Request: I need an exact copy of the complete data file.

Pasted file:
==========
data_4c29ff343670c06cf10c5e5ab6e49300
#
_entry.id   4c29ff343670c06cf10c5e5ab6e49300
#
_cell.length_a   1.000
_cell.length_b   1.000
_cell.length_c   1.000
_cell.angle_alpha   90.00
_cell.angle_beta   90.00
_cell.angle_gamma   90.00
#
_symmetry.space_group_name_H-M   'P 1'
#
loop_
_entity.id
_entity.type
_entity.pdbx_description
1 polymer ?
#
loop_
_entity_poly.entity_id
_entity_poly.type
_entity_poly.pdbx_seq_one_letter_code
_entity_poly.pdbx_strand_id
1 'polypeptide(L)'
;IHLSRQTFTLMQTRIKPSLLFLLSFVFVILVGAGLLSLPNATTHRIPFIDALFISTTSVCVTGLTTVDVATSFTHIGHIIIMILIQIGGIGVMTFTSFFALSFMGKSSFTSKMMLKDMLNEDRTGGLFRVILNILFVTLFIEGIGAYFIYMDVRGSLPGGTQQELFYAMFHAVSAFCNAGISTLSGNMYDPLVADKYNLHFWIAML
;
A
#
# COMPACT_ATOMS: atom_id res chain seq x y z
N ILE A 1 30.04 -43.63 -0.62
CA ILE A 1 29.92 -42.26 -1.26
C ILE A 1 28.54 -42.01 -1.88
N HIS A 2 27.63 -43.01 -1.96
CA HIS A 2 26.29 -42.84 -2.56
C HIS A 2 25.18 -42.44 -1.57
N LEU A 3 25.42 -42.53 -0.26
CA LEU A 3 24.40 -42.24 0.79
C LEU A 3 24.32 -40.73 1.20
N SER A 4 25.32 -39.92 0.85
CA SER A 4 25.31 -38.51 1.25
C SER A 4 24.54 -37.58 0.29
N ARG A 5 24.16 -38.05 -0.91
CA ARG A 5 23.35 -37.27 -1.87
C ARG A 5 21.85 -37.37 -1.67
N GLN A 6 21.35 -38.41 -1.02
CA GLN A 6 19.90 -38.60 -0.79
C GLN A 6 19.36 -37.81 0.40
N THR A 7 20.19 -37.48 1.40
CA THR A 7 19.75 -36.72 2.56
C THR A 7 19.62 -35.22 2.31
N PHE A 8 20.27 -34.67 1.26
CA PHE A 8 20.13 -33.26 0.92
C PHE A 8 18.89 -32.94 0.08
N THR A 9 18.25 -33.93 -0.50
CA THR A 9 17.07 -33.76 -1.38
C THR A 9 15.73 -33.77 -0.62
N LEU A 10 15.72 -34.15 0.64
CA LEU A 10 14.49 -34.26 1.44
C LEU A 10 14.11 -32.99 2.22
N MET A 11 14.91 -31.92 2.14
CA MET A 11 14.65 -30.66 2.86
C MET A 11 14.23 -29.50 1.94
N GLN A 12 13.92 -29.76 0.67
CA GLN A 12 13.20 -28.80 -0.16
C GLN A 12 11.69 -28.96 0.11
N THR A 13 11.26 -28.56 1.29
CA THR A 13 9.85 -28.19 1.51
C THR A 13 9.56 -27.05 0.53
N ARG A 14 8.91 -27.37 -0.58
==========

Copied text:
data_4c29ff343670c06cf10c5e5ab6e49300
#
_entry.id   4c29ff343670c06cf10c5e5ab6e49300
#
_cell.length_a   1.000
_cell.length_b   1.000
_cell.length_c   1.000
_cell.angle_alpha   90.00
_cell.angle_beta   90.00
_cell.angle_gamma   90.00
#
_symmetry.space_group_name_H-M   'P 1'
#
loop_
_entity.id
_entity.type
_entity.pdbx_description
1 polymer ?
#
loop_
_entity_poly.entity_id
_entity_poly.type
_entity_poly.pdbx_seq_one_letter_code
_entity_poly.pdbx_strand_id
1 'polypeptide(L)'
;IHLSRQTFTLMQTRIKPSLLFLLSFVFVILVGAGLLSLPNATTHRIPFIDALFISTTSVCVTGLTTVDVATSFTHIGHIIIMILIQIGGIGVMTFTSFFALSFMGKSSFTSKMMLKDMLNEDRTGGLFRVILNILFVTLFIEGIGAYFIYMDVRGSLPGGTQQELFYAMFHAVSAFCNAGISTLSGNMYDPLVADKYNLHFWIAML
;
A
#
# COMPACT_ATOMS: atom_id res chain seq x y z
N ILE A 1 30.04 -43.63 -0.62
CA ILE A 1 29.92 -42.26 -1.26
C ILE A 1 28.54 -42.01 -1.88
N HIS A 2 27.63 -43.01 -1.96
CA HIS A 2 26.29 -42.84 -2.56
C HIS A 2 25.18 -42.44 -1.57
N LEU A 3 25.42 -42.53 -0.26
CA LEU A 3 24.40 -42.24 0.79
C LEU A 3 24.32 -40.73 1.20
N SER A 4 25.32 -39.92 0.85
CA SER A 4 25.31 -38.51 1.25
C SER A 4 24.54 -37.58 0.29
N ARG A 5 24.16 -38.05 -0.91
CA ARG A 5 23.35 -37.27 -1.87
C ARG A 5 21.85 -37.37 -1.67
N GLN A 6 21.35 -38.41 -1.02
CA GLN A 6 19.90 -38.60 -0.79
C GLN A 6 19.36 -37.81 0.40
N THR A 7 20.19 -37.48 1.40
CA THR A 7 19.75 -36.72 2.56
C THR A 7 19.62 -35.22 2.31
N PHE A 8 20.27 -34.67 1.26
CA PHE A 8 20.13 -33.26 0.92
C PHE A 8 18.89 -32.94 0.08
N THR A 9 18.25 -33.93 -0.50
CA THR A 9 17.07 -33.76 -1.38
C THR A 9 15.73 -33.77 -0.62
N LEU A 10 15.72 -34.15 0.64
CA LEU A 10 14.49 -34.26 1.44
C LEU A 10 14.11 -32.99 2.22
N MET A 11 14.91 -31.92 2.14
CA MET A 11 14.65 -30.66 2.86
C MET A 11 14.23 -29.50 1.94
N GLN A 12 13.92 -29.76 0.67
CA GLN A 12 13.20 -28.80 -0.16
C GLN A 12 11.69 -28.96 0.11
N THR A 13 11.26 -28.56 1.29
CA THR A 13 9.85 -28.19 1.51
C THR A 13 9.56 -27.05 0.53
N ARG A 14 8.91 -27.37 -0.58